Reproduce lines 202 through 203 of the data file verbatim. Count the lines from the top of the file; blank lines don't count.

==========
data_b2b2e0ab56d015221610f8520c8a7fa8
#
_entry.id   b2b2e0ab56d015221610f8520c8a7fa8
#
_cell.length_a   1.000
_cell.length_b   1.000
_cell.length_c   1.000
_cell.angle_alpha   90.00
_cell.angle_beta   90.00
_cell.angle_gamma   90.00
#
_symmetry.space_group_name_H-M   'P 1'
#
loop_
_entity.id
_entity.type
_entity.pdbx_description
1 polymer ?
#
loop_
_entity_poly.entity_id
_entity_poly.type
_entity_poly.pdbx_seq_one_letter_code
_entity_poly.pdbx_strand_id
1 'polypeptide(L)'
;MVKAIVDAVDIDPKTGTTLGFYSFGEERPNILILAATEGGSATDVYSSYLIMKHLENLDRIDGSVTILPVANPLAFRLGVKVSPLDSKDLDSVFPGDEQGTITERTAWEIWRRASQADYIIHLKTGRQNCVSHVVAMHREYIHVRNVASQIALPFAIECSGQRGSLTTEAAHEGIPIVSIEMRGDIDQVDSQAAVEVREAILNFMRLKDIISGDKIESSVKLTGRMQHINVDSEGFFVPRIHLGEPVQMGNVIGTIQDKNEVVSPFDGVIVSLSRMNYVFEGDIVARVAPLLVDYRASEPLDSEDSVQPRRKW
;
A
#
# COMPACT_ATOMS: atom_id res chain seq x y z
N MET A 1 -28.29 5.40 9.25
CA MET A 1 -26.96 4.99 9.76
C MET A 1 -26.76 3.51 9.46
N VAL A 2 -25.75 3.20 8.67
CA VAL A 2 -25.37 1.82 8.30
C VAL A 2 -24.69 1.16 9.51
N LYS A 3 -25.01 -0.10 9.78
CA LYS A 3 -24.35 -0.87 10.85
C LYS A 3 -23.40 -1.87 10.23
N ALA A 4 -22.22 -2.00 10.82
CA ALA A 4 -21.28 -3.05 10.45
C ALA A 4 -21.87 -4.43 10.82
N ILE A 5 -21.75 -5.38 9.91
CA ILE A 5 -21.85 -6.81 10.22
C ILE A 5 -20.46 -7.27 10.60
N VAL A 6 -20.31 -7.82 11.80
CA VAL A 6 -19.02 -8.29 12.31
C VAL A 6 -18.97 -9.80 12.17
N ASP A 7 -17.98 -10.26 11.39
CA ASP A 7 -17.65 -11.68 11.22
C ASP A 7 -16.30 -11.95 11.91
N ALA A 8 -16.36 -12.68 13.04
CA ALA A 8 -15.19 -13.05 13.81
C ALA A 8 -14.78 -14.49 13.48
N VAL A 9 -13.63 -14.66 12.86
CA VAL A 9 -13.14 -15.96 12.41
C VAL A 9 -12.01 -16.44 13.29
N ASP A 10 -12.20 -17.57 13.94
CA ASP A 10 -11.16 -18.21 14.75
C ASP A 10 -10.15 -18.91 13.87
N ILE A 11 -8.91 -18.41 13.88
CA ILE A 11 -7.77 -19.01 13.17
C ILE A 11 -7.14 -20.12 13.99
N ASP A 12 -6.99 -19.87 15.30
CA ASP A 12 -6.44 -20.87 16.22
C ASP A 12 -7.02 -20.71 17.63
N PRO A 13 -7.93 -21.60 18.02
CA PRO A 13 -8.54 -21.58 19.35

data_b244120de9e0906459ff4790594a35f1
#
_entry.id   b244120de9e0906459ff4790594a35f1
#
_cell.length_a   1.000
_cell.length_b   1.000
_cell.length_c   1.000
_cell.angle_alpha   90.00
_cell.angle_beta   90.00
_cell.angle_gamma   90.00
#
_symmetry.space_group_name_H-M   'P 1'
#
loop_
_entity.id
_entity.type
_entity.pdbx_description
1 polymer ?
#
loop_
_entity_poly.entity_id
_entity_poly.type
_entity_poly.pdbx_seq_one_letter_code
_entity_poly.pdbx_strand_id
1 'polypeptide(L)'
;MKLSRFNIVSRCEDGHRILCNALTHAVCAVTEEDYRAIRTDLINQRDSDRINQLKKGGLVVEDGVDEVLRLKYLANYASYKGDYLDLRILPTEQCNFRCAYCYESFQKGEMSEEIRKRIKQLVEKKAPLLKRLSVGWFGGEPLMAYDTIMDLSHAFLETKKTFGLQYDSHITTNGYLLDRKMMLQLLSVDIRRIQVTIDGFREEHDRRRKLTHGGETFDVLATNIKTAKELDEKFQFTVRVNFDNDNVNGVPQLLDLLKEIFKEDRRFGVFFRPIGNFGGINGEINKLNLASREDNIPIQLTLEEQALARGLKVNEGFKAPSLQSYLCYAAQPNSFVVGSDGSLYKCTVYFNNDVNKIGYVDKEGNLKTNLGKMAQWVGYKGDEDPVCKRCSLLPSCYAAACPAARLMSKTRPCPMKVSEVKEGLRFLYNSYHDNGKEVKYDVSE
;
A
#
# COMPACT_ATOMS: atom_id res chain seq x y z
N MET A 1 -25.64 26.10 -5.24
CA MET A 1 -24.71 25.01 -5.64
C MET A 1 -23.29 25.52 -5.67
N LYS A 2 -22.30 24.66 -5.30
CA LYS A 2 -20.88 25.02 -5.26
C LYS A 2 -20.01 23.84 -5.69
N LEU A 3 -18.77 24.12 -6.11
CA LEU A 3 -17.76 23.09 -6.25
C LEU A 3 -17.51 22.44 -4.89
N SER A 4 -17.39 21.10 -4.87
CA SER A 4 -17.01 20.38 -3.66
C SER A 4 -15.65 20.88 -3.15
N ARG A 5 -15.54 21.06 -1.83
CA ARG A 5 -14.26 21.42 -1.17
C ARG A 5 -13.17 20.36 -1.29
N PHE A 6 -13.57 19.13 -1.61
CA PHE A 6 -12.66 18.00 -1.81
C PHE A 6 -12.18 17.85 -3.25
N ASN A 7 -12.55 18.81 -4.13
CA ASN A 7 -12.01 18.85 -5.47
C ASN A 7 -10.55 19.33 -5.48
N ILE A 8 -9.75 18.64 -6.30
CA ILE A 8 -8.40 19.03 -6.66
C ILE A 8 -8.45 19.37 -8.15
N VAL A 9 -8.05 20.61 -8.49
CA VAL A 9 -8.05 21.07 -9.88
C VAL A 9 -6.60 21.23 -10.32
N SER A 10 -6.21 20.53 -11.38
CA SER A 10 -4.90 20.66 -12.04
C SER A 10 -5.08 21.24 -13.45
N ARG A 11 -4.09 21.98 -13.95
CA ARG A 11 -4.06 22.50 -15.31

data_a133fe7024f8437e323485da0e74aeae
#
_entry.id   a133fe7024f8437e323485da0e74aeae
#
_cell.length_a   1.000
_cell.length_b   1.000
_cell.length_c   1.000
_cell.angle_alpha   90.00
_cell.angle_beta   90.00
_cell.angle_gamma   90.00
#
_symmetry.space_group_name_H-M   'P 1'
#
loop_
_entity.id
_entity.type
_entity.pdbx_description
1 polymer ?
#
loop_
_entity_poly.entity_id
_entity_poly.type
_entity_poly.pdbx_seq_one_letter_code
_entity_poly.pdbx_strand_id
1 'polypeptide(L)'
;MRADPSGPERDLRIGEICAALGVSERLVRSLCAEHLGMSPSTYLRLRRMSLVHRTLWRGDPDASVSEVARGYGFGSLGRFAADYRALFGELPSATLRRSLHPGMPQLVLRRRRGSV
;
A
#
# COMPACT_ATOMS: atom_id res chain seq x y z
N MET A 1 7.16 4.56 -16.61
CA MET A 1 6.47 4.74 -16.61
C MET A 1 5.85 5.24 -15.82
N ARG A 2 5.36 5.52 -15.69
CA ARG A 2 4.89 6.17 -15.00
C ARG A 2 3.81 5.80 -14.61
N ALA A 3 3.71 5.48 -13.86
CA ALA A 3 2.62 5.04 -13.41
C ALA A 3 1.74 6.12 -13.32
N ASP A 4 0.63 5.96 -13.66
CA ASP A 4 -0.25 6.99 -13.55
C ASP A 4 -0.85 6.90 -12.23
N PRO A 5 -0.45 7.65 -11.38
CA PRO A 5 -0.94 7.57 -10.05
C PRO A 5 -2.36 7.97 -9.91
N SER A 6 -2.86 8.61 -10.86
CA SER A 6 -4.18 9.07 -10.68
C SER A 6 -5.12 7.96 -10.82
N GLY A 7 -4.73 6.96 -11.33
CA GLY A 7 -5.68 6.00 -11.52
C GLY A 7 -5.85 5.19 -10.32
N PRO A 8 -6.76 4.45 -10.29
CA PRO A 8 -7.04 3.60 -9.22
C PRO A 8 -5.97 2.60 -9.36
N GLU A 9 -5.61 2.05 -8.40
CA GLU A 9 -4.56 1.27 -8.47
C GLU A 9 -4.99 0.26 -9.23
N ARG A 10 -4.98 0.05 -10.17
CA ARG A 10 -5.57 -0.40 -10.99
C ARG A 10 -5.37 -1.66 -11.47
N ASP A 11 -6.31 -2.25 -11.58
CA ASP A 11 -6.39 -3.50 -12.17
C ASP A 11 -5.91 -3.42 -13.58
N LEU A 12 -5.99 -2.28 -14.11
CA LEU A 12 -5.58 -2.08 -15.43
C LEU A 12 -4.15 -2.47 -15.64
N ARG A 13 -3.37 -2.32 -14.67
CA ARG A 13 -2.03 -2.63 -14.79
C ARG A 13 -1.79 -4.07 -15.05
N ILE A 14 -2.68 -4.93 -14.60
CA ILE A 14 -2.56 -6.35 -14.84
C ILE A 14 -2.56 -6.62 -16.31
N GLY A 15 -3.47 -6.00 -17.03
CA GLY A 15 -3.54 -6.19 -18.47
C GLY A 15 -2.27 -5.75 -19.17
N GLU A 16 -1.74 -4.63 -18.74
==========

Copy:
C ILE A 14 -2.56 -6.62 -16.31
N GLY A 15 -3.47 -6.00 -17.03